David B. Mazza of State Street Global Advisors in a recent research note titled: “Staying a Step Ahead with Sector Investing” points out that investors can more easily differentiate attractive investments from poor investments if they are able to choose from a large number of securities with disparate returns and low correlations.
Sector strategies vs style strategies
The State Street analyst emphasizes that sector investing has a role to play and efficient portfolio construction and the flexibility of sector investing is even more relevant now. He highlights that relative to implementing investment decisions using individual stocks or a limited number of style characteristics, in many cases sectors offer lower correlations, higher return dispersion and discrete exposures, providing investors a higher degree of flexibility.
The following chart highlights how the 500 constituents of the S&P 500 offer higher dispersion than the constituents of sector indices or style indices. However, Mazza points out that evaluating stocks in the S&P 500 would essentially require an investor to make 500 different decisions, compared to choosing from the nine S&P Select Sectors or the four Russell Style index exposures.
Moreover, the State Street analyst notes the different sectors respond in more differentiated ways to the different phases of the business cycle than styles do. The analyst points out that while a rising economic tide lifts all sectors to one degree or another, specific sectors often benefit to different degrees and at different points in the recovery:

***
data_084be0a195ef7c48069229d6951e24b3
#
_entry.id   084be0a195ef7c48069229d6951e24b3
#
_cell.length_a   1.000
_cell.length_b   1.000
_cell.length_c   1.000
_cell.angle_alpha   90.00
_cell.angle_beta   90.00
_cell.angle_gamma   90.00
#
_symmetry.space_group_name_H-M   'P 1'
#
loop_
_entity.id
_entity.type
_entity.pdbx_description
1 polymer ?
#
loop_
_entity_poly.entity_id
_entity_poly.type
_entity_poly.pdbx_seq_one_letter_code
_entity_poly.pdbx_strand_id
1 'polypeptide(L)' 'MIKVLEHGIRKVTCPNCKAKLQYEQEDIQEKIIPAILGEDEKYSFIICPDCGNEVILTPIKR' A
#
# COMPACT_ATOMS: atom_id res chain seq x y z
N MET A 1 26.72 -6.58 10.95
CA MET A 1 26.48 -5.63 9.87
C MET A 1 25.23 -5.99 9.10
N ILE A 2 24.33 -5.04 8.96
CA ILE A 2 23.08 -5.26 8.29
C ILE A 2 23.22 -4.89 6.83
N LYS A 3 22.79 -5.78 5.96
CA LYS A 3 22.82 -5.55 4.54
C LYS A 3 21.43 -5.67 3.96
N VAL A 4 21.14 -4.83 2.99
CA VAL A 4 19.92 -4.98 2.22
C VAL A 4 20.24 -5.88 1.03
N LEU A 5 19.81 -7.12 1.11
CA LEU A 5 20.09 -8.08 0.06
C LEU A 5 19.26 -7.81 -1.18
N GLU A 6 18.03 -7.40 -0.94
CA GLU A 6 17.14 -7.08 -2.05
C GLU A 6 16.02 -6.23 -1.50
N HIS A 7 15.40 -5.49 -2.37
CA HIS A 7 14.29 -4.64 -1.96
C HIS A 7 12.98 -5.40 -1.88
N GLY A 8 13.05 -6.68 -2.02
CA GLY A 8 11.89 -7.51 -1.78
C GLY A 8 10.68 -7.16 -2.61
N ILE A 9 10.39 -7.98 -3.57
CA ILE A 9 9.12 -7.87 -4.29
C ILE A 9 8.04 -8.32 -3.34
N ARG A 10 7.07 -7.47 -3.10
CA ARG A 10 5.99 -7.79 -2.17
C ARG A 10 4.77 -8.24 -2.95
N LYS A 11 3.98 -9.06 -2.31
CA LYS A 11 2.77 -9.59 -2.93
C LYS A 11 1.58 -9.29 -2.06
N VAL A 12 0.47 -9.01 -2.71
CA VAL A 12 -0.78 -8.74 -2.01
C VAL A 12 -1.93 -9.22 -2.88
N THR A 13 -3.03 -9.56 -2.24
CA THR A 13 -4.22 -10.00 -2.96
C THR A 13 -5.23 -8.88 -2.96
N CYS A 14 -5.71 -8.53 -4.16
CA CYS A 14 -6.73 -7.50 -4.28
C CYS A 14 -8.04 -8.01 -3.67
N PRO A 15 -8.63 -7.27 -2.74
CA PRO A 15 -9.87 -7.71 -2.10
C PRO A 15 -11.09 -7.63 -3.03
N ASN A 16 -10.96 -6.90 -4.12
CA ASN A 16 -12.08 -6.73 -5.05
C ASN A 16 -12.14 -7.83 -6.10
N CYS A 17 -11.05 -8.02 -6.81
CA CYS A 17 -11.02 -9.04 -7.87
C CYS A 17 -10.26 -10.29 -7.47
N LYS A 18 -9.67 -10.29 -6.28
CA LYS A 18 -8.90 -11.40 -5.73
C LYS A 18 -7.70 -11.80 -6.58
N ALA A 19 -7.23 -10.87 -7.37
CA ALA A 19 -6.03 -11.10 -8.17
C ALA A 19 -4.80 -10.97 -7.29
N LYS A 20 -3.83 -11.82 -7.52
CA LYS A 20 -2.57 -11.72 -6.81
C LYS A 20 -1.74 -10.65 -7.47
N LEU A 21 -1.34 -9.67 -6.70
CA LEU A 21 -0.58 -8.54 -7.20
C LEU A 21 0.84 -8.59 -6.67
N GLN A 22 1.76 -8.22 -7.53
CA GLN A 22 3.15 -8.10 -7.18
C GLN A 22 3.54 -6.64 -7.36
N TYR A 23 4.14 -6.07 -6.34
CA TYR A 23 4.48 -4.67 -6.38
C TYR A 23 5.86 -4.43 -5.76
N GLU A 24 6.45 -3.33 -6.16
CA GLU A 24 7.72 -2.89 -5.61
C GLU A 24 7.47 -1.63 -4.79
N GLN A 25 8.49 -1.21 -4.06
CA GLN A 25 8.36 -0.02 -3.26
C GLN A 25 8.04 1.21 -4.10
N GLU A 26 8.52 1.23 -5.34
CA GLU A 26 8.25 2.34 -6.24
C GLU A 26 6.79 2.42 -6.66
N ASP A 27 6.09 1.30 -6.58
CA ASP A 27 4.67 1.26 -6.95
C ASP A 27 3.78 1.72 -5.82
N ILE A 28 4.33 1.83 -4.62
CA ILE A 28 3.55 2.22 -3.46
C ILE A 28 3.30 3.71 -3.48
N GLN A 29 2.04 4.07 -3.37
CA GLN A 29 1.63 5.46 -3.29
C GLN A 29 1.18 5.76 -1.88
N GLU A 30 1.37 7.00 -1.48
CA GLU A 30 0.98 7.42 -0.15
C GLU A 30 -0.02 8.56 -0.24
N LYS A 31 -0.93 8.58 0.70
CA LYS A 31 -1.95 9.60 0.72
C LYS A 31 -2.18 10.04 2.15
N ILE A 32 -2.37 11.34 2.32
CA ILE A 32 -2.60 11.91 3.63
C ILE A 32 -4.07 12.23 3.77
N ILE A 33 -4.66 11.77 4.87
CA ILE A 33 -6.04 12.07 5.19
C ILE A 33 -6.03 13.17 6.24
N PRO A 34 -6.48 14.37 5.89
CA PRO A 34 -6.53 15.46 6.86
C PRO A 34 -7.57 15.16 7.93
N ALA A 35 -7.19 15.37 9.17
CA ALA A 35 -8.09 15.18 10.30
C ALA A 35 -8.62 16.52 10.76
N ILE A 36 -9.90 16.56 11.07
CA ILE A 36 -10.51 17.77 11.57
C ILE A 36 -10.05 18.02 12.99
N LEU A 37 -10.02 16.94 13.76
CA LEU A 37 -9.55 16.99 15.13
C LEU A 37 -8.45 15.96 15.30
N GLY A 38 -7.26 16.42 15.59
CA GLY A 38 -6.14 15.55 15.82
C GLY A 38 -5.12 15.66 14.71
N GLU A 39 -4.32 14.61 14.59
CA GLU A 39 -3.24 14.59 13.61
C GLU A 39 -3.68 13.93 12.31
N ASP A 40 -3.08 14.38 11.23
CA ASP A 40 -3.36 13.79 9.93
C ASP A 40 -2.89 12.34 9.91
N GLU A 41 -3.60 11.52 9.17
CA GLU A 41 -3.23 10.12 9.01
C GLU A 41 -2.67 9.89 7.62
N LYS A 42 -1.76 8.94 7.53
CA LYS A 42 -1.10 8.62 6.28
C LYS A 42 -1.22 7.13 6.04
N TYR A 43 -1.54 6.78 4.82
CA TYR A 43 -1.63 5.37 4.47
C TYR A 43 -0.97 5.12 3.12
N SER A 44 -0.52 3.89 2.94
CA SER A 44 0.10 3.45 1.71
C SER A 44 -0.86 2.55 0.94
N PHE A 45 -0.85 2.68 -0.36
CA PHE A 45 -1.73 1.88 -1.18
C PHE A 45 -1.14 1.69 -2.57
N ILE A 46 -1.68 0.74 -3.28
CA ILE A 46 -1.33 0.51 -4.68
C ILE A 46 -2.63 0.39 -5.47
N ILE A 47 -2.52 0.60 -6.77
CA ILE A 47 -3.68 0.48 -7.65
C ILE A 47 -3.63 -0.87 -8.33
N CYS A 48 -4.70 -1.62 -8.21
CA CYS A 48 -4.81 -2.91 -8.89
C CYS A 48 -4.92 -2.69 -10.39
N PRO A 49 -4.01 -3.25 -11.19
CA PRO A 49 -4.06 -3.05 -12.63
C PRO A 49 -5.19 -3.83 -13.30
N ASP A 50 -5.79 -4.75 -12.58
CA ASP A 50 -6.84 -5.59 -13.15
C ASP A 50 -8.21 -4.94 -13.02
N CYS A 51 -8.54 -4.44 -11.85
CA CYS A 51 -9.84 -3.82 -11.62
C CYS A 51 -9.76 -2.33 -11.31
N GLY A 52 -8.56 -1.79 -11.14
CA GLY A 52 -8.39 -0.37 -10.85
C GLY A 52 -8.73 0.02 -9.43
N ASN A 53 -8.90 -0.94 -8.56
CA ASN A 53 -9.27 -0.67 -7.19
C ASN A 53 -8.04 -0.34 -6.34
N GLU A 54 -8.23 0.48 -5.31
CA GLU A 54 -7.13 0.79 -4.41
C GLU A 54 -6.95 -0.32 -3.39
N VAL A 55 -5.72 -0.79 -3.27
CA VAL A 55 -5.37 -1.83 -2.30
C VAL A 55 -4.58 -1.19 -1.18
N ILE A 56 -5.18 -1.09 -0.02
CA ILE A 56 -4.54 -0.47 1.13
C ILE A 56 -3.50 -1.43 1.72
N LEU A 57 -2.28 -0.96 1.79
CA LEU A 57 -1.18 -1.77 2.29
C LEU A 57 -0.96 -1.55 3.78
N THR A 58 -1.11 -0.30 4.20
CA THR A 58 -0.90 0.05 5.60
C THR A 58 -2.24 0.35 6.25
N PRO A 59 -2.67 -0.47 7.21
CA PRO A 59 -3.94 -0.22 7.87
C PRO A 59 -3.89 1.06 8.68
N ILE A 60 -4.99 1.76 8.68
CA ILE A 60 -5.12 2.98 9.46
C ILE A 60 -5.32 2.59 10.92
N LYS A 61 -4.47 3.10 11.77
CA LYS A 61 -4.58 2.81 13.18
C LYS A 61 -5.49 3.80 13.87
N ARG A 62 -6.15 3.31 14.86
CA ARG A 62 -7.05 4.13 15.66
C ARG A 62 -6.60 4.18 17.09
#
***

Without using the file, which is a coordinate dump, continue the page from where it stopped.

As can be deduced from the above chart, in the contraction phase of the business cycle, things get dicey, and sector performance varies a lot. For example, less economically sensitive sectors that provide the necessities of life—health care and consumer staples, for instance—tend to perform well.
Thus Mazza concludes that the sector strategies’ diverse performances across economic cycles allow investors to capitalize on alphagenerating sector calls.
Sector ETFs are efficient
Mazza also notes there are just a multitude of ETFs that provide a cheap and easy way to facilitate precise sector investing and sector rotation strategies. As can be seen in the graph below, in all but one case, the average bid/ask spread of a sector ETF is tighter than the weighted average spread of the underlying securities. The analyst points out that ETFs of this nature would facilitate investors to cost-effectively gain exposure to multiple slices of the market without having to manage the risk of trading multiple positions. Moreover, such an approach would also facilitate an efficient and inexpensive sector rotation:
Also of note, the impact of recent tightening cycles on sector performance has not been entirely consistent. As can be deduced from the following graph, in absolute terms, some sectors have gone up in one cycle and down in the next.
Mazza highlights that styles react to Fed monetary tightening in a more homogenous manner, creating even less opportunity for investors to express their investment views and generate positive active returns. On the other hand, the analyst believes sectors would facilitate investors to be more nimble in taking advantage of economic trends that have specific implications for certain industries. Moreover, the analyst notes sector strategies have been shown to have more diverse returns and lower correlation than style strategies across economic cycles—particularly in periods of rising rates.